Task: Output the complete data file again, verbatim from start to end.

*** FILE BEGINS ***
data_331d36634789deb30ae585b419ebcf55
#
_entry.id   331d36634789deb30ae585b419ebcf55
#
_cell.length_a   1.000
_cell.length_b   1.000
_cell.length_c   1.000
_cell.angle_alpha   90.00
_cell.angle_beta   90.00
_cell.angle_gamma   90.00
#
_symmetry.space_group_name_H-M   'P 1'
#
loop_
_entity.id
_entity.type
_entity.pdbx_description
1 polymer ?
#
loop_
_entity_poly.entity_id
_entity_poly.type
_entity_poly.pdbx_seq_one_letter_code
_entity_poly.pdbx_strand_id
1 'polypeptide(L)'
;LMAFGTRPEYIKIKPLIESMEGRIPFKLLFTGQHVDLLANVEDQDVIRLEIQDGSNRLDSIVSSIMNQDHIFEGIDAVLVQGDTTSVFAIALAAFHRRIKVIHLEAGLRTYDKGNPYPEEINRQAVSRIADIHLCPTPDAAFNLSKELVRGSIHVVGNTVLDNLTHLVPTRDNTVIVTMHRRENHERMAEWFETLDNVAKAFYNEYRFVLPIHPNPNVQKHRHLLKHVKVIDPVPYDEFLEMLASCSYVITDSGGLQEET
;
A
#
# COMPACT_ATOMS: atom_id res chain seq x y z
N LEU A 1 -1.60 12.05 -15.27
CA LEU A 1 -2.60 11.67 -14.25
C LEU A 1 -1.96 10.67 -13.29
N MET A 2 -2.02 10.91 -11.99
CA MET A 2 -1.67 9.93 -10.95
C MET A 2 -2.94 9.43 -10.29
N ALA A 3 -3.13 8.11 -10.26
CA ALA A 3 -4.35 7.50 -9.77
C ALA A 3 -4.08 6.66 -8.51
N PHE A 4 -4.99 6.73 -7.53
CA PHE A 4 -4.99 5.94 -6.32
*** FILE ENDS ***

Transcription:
data_331d36634789deb30ae585b419ebcf55
#
_entry.id   331d36634789deb30ae585b419ebcf55
#
_cell.length_a   1.000
_cell.length_b   1.000
_cell.length_c   1.000
_cell.angle_alpha   90.00
_cell.angle_beta   90.00
_cell.angle_gamma   90.00
#
_symmetry.space_group_name_H-M   'P 1'
#
loop_
_entity.id
_entity.type
_entity.pdbx_description
1 polymer ?
#
loop_
_entity_poly.entity_id
_entity_poly.type
_entity_poly.pdbx_seq_one_letter_code
_entity_poly.pdbx_strand_id
1 'polypeptide(L)'
;LMAFGTRPEYIKIKPLIESMEGRIPFKLLFTGQHVDLLANVEDQDVIRLEIQDGSNRLDSIVSSIMNQDHIFEGIDAVLVQGDTTSVFAIALAAFHRRIKVIHLEAGLRTYDKGNPYPEEINRQAVSRIADIHLCPTPDAAFNLSKELVRGSIHVVGNTVLDNLTHLVPTRDNTVIVTMHRRENHERMAEWFETLDNVAKAFYNEYRFVLPIHPNPNVQKHRHLLKHVKVIDPVPYDEFLEMLASCSYVITDSGGLQEET
;
A
#
# COMPACT_ATOMS: atom_id res chain seq x y z
N LEU A 1 -1.60 12.05 -15.27
CA LEU A 1 -2.60 11.67 -14.25
C LEU A 1 -1.96 10.67 -13.29
N MET A 2 -2.02 10.91 -11.99
CA MET A 2 -1.67 9.93 -10.95
C MET A 2 -2.94 9.43 -10.29
N ALA A 3 -3.13 8.11 -10.26
CA ALA A 3 -4.35 7.50 -9.77
C ALA A 3 -4.08 6.66 -8.51
N PHE A 4 -4.99 6.73 -7.53
CA PHE A 4 -4.99 5.94 -6.32